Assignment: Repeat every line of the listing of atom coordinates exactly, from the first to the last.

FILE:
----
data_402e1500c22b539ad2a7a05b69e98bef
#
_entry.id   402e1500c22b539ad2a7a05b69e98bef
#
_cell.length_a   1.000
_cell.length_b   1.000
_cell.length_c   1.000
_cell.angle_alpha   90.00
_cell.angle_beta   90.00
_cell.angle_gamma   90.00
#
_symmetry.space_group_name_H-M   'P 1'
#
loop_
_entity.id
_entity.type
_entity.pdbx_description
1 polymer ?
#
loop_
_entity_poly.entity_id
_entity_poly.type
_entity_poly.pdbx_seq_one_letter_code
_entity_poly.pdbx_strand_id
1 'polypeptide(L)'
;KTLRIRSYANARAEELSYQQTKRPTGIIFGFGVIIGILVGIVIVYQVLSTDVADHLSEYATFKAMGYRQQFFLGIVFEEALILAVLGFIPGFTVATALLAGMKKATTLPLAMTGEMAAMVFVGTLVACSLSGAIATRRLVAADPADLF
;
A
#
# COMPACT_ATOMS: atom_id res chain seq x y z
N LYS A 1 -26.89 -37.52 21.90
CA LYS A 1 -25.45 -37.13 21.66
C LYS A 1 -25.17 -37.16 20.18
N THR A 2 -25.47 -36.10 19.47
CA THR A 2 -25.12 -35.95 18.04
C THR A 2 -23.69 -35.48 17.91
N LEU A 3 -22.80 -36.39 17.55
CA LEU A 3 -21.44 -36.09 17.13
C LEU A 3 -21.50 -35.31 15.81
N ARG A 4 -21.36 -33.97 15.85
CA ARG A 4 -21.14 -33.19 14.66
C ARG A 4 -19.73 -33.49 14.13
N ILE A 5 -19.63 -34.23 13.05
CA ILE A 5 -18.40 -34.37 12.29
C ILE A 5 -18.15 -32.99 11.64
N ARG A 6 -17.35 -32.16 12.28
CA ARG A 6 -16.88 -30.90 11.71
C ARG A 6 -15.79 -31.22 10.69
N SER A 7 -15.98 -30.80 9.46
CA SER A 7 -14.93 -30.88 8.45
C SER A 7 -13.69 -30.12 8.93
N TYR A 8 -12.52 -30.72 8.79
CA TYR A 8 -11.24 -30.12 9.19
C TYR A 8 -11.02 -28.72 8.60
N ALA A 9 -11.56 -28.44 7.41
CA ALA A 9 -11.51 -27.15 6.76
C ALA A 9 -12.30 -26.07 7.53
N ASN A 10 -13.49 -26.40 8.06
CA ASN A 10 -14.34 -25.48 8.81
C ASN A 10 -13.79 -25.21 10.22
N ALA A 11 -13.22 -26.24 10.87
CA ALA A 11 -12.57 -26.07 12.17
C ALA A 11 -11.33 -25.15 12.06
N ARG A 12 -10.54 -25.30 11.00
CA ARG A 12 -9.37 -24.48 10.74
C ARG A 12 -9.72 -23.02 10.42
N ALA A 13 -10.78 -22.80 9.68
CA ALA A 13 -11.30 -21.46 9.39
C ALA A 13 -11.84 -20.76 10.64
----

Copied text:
data_402e1500c22b539ad2a7a05b69e98bef
#
_entry.id   402e1500c22b539ad2a7a05b69e98bef
#
_cell.length_a   1.000
_cell.length_b   1.000
_cell.length_c   1.000
_cell.angle_alpha   90.00
_cell.angle_beta   90.00
_cell.angle_gamma   90.00
#
_symmetry.space_group_name_H-M   'P 1'
#
loop_
_entity.id
_entity.type
_entity.pdbx_description
1 polymer ?
#
loop_
_entity_poly.entity_id
_entity_poly.type
_entity_poly.pdbx_seq_one_letter_code
_entity_poly.pdbx_strand_id
1 'polypeptide(L)'
;KTLRIRSYANARAEELSYQQTKRPTGIIFGFGVIIGILVGIVIVYQVLSTDVADHLSEYATFKAMGYRQQFFLGIVFEEALILAVLGFIPGFTVATALLAGMKKATTLPLAMTGEMAAMVFVGTLVACSLSGAIATRRLVAADPADLF
;
A
#
# COMPACT_ATOMS: atom_id res chain seq x y z
N LYS A 1 -26.89 -37.52 21.90
CA LYS A 1 -25.45 -37.13 21.66
C LYS A 1 -25.17 -37.16 20.18
N THR A 2 -25.47 -36.10 19.47
CA THR A 2 -25.12 -35.95 18.04
C THR A 2 -23.69 -35.48 17.91
N LEU A 3 -22.80 -36.39 17.55
CA LEU A 3 -21.44 -36.09 17.13
C LEU A 3 -21.50 -35.31 15.81
N ARG A 4 -21.36 -33.97 15.85
CA ARG A 4 -21.14 -33.19 14.66
C ARG A 4 -19.73 -33.49 14.13
N ILE A 5 -19.63 -34.23 13.05
CA ILE A 5 -18.40 -34.37 12.29
C ILE A 5 -18.15 -32.99 11.64
N ARG A 6 -17.35 -32.16 12.28
CA ARG A 6 -16.88 -30.90 11.71
C ARG A 6 -15.79 -31.22 10.69
N SER A 7 -15.98 -30.80 9.46
CA SER A 7 -14.93 -30.88 8.45
C SER A 7 -13.69 -30.12 8.93
N TYR A 8 -12.52 -30.72 8.79
CA TYR A 8 -11.24 -30.12 9.19
C TYR A 8 -11.02 -28.72 8.60
N ALA A 9 -11.56 -28.44 7.41
CA ALA A 9 -11.51 -27.15 6.76
C ALA A 9 -12.30 -26.07 7.53
N ASN A 10 -13.49 -26.40 8.06
CA ASN A 10 -14.34 -25.48 8.81
C ASN A 10 -13.79 -25.21 10.22
N ALA A 11 -13.22 -26.24 10.87
CA ALA A 11 -12.57 -26.07 12.17
C ALA A 11 -11.33 -25.15 12.06
N ARG A 12 -10.54 -25.30 11.00
CA ARG A 12 -9.37 -24.48 10.74
C ARG A 12 -9.72 -23.02 10.42
N ALA A 13 -10.78 -22.80 9.68
CA ALA A 13 -11.30 -21.46 9.39
C ALA A 13 -11.84 -20.76 10.64